Provide brief, effective performance reviews
Self-evaluations included in process
Sometimes an IRB director will notice that board members lack interest in evaluation processes. Any attempt to assess how each member is doing might be shuffled to the back burner of the schedules of very busy people. So what can an IRB do to improve its IRB member evaluation process and obtain board buy-in?
The answer, one expert says, is to design a very short but effective review process.
“Before this program was implemented, we had a program where IRB chairs evaluated the members,” says Virginia Rhodes, RN, MSN, human research protection program coordinator at the Durham VA Medical Center of Durham, NC.
“People didn’t take it seriously,” she adds. “When we started this program and had peer reviews, interest skyrocketed; people want to be held accountable and do a good job.”
The Durham VA Medical Center’s new IRB member evaluation program provides a brief but thorough review of all IRB members. It has four parts: self-evaluation, peer evaluation, IRB chair evaluation, and research office staff evaluation.
“We didn’t want to create a process that creates more work for people who already are busy,” Rhodes says. “But we want a process that shows how the IRB has functioned as a group.”
Here’s how the organization created an effective and popular evaluation program:
• Brainstorm to identify the best ideas. Rhodes met with the IRB chair to discuss the evaluation process and to point out that the existing process was insufficient.
“We were talking about the evaluation process, and he said, ‘It’s kind of a chore; people don’t get much out of it,’” Rhodes recalls. “So we brainstormed about how to make it better, and we thought by involving members we could have more positive feedback on the whole process.”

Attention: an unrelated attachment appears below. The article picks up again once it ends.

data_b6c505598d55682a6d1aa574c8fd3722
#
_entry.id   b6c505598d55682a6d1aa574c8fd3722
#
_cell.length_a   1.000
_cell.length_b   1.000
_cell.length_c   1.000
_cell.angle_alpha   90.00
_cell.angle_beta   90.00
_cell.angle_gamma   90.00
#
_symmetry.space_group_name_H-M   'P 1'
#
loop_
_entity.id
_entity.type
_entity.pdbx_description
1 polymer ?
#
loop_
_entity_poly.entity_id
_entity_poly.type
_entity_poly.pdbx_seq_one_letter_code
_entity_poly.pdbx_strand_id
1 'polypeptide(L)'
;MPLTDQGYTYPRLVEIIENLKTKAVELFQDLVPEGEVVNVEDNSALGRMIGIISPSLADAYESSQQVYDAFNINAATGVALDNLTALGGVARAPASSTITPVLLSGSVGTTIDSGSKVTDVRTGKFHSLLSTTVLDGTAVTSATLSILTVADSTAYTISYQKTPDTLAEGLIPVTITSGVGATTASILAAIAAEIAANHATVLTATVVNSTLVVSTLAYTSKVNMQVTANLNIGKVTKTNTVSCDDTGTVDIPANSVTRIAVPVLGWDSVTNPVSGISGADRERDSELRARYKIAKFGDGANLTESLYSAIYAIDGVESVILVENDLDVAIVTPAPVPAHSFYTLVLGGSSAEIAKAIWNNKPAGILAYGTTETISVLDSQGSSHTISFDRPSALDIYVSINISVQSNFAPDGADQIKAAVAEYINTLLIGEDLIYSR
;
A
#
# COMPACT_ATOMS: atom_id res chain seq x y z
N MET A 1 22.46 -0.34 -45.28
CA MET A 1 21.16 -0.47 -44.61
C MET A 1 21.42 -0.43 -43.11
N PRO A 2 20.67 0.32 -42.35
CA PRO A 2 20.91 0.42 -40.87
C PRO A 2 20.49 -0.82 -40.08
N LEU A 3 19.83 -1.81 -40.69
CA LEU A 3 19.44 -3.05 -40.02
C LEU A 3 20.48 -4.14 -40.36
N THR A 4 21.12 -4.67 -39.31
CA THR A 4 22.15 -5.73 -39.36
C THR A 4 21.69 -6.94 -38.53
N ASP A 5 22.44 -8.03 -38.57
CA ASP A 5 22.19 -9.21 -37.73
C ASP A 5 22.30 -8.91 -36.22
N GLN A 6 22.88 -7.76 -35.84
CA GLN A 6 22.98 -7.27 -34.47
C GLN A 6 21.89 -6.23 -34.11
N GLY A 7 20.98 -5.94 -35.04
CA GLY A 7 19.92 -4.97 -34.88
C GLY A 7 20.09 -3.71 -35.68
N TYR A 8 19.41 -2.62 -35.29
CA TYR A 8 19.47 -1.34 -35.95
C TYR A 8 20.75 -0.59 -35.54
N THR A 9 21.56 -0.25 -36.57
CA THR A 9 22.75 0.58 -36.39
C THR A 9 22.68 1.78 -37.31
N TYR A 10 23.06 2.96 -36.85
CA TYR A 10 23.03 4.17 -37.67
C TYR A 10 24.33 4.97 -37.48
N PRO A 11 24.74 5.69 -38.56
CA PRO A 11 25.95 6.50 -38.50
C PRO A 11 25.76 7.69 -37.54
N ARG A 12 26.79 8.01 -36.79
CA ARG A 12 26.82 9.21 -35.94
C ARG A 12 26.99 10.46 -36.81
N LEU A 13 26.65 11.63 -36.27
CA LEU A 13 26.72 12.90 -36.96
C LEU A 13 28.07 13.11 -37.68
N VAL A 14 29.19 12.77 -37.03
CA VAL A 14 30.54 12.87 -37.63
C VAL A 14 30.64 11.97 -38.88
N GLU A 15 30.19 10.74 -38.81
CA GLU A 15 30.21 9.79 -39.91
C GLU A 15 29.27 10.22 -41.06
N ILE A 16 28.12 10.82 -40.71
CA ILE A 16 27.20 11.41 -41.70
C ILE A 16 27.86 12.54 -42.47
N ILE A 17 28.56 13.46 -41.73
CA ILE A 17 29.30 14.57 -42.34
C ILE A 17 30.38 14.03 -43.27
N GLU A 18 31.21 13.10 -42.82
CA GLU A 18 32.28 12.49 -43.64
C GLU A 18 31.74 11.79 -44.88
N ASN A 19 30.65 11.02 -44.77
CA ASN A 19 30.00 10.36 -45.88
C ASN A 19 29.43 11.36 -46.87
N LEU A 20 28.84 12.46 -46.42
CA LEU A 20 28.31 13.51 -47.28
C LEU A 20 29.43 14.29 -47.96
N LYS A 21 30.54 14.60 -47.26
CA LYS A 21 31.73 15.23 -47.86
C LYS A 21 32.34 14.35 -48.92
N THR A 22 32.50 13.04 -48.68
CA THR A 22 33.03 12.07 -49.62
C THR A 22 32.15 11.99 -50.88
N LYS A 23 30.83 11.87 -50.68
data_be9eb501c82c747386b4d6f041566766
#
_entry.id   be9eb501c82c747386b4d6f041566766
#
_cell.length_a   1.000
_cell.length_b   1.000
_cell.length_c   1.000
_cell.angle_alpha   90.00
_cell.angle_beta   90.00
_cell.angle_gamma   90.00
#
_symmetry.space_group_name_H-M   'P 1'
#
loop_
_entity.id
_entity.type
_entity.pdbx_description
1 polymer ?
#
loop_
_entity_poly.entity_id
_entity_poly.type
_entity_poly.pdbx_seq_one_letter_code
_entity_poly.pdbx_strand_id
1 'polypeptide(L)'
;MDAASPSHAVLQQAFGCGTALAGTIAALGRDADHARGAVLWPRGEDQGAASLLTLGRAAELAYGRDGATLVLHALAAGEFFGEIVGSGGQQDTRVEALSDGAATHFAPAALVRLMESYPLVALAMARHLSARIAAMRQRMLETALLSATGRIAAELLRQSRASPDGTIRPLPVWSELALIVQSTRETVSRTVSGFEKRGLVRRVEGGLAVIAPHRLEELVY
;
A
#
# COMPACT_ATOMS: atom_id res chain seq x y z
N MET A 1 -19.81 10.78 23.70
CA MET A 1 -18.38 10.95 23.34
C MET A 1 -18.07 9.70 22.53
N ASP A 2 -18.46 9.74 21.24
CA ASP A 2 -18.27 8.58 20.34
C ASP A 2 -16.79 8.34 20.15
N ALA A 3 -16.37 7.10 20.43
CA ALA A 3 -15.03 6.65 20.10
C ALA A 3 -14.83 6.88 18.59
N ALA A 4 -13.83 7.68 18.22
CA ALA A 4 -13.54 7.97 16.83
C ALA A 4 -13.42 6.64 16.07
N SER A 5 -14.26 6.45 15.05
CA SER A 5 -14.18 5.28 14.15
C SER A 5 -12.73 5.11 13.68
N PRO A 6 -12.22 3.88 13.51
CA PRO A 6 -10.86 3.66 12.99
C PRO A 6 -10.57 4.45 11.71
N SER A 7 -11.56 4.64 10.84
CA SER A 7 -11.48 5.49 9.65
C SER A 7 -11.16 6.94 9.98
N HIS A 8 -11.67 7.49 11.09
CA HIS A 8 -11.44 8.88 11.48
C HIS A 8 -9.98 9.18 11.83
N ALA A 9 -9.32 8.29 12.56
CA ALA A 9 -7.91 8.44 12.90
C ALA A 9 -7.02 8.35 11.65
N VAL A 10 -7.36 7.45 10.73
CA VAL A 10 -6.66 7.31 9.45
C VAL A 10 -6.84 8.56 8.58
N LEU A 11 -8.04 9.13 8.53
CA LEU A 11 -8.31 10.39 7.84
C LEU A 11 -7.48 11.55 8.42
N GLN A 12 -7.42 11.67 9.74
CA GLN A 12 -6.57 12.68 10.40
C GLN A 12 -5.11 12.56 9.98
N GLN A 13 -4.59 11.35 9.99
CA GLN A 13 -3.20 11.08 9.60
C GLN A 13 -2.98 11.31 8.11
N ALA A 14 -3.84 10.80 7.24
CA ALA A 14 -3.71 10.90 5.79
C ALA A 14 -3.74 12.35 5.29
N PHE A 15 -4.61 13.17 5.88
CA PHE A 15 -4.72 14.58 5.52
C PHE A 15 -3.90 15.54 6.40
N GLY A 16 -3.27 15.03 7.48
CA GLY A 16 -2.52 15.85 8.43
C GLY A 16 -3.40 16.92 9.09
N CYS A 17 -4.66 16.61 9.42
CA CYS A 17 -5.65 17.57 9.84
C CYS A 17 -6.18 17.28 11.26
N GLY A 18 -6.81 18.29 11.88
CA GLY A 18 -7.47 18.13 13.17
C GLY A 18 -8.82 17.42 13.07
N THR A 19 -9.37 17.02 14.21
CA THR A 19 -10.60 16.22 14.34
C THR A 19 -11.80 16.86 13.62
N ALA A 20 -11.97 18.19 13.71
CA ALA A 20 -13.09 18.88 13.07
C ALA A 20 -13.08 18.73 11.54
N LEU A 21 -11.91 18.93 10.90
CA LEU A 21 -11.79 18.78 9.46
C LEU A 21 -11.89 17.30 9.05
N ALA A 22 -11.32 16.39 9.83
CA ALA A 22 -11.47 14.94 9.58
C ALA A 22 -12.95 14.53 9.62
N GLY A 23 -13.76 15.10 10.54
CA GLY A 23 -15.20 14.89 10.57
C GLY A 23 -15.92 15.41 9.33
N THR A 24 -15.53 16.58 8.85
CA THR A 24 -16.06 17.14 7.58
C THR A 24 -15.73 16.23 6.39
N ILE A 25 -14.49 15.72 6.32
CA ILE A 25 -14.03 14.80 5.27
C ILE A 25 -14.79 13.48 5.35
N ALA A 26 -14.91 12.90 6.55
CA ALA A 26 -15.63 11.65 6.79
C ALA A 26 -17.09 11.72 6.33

• Create a survey. “We didn’t want the survey to be overly burdensome,” Rhodes says.
The evaluations ask for ratings from 1 (poor) to 5 (excellent) on each question. For peer evaluations, IRB members rate each of their peers on two questions. And each member rates him- or herself on the same two questions, which are as follows:
- How would you rate the quality of your [this member’s] protocol reviews?
- How would you rate the quality of your [this member’s] contributions to IRB discussions?
For the IRB chair, there are three questions, as follows:
- How would you rate the quality of this member’s protocol reviews?
- How would you rate the quality of this member’s contributions to IRB discussions?
- List briefly any contributions this member made above and beyond protocol review and discussion, especially those that contributed to improving the IRB’s policies and procedures.
The IRB staff were asked to complete these questions:
- Out of 12 meetings (regular and urgent) held by the Durham VAMC IRB between April 30, 2011, and May 1, 2012, how many meetings did this member attend?
- How proactive is this member in identifying concerns with IRB review packets/individual submissions?
- How quickly did this member answer PI [principal investigator] requests?
The two IRB co-chairs evaluate each other and do self-evaluations, as well. The administrative staff also evaluates the chairs, Rhodes says.
• Look at individual IRB members’ statistics. The IRB member evaluations by the IRB administrative staff provide useful data, which can be used to provide feedback to individual members, Rhodes notes.